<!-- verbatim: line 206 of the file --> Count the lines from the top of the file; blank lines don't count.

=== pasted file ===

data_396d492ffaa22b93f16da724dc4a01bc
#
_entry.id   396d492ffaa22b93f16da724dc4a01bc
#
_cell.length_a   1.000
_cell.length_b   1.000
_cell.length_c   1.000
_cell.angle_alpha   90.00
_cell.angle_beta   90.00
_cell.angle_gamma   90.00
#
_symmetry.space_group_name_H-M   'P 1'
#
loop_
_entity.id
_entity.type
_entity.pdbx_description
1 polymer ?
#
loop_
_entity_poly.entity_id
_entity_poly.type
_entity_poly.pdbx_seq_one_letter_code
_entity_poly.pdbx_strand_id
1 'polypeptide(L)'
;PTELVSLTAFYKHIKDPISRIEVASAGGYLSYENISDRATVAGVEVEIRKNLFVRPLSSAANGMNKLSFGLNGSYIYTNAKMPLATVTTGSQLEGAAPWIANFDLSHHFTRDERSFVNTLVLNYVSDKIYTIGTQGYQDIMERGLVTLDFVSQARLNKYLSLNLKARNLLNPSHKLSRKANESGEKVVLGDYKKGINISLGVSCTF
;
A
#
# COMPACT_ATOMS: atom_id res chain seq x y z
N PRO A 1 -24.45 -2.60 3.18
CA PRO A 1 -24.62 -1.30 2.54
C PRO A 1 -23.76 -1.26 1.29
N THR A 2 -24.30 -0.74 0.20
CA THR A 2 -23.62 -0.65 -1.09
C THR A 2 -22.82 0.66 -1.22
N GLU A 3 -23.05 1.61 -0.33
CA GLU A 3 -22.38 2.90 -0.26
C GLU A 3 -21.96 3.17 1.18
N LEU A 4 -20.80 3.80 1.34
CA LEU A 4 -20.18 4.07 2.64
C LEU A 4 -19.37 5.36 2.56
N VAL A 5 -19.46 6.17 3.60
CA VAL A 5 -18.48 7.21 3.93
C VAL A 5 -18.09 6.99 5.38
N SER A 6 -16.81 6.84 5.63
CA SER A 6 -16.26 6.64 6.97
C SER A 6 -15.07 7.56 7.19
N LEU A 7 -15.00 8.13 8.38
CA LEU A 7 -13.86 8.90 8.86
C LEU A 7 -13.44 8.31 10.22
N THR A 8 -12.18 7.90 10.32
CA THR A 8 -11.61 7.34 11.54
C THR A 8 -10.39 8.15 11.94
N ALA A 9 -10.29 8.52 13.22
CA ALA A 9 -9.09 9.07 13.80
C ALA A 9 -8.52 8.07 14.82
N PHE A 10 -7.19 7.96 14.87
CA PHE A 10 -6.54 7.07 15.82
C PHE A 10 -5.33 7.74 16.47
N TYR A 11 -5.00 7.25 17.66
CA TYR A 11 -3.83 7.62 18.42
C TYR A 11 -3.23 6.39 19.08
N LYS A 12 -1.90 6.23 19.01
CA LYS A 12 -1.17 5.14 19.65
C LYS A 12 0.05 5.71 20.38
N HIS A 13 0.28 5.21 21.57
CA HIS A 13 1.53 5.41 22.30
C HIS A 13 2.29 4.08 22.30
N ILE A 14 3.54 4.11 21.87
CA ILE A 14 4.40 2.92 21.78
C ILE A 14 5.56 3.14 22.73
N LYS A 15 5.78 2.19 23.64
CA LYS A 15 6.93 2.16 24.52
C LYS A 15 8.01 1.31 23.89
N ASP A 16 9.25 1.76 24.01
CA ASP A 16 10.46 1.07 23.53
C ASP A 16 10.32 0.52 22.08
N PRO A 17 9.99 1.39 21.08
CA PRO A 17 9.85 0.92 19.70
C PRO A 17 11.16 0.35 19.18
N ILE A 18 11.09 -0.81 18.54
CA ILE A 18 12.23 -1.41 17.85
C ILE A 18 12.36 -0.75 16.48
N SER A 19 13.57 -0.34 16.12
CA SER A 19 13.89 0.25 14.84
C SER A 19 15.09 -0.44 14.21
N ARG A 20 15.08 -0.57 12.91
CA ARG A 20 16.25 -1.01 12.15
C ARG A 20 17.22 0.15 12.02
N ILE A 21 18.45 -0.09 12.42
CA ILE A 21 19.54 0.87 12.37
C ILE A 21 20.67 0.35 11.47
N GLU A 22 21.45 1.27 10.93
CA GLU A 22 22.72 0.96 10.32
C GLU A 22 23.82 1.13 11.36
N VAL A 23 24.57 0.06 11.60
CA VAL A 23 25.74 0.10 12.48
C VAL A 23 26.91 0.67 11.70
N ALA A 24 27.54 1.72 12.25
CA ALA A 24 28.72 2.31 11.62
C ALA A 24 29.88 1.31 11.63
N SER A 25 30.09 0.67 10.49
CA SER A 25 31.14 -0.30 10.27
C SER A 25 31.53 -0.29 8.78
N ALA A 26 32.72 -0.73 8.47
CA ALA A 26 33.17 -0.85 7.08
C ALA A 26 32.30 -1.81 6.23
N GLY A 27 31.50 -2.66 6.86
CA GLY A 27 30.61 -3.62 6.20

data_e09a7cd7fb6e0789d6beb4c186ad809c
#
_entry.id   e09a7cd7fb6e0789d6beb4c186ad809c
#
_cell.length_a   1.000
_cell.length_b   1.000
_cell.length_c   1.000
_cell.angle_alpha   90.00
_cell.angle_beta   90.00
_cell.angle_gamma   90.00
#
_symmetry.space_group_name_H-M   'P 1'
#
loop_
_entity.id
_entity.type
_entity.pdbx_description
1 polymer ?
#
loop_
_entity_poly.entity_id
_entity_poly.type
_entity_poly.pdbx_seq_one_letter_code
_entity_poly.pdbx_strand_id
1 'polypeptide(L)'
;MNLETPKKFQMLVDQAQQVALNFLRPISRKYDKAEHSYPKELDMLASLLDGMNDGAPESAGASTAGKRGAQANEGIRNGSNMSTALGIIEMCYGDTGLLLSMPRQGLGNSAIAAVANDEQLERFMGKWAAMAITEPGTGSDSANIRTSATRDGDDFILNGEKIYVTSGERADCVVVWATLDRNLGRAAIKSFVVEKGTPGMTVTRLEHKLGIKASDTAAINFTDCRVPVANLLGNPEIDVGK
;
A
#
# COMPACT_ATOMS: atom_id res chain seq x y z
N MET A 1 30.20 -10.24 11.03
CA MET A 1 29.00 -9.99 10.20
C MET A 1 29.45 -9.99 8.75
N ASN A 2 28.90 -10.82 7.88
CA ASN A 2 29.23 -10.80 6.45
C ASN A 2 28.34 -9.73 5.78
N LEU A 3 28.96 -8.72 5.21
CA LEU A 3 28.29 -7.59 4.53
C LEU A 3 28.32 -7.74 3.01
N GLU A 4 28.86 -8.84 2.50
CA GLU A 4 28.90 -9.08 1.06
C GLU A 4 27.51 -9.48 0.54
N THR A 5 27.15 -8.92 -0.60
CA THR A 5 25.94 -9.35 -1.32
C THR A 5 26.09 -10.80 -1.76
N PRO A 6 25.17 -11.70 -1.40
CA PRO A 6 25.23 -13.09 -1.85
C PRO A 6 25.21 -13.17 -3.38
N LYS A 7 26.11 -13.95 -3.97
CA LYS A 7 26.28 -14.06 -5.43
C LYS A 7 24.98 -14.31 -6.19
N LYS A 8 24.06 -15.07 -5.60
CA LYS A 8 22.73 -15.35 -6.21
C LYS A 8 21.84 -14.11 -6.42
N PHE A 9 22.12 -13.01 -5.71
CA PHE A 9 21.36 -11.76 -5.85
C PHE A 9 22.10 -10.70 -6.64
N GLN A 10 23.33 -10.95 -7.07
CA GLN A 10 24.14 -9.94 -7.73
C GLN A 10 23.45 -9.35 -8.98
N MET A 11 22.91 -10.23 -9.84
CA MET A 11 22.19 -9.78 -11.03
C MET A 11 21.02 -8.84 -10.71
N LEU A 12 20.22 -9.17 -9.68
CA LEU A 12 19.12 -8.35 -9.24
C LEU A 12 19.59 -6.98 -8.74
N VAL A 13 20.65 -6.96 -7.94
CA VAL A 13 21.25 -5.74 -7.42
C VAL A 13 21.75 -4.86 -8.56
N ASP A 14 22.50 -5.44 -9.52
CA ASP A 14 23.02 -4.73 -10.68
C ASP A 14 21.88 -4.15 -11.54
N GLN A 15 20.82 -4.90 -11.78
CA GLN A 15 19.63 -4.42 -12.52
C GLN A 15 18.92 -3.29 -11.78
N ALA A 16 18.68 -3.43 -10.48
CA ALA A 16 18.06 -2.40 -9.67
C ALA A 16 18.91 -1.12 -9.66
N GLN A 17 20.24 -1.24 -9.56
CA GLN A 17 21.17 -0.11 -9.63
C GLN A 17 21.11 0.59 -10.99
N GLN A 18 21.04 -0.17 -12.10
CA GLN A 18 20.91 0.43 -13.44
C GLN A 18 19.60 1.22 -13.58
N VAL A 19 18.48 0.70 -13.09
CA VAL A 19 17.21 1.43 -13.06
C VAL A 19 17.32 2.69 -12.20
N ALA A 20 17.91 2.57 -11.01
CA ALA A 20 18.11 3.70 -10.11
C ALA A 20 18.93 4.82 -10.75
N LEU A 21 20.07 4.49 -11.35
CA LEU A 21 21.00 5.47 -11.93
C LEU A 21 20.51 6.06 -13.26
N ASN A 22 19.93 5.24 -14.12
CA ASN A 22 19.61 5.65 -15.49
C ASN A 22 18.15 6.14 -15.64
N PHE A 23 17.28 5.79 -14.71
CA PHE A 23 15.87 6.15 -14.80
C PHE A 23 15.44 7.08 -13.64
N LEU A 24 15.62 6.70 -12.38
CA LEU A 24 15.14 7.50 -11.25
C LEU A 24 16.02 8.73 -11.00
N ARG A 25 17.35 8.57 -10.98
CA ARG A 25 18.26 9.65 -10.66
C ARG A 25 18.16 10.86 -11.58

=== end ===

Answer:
C ASN A 22 18.15 6.14 -15.64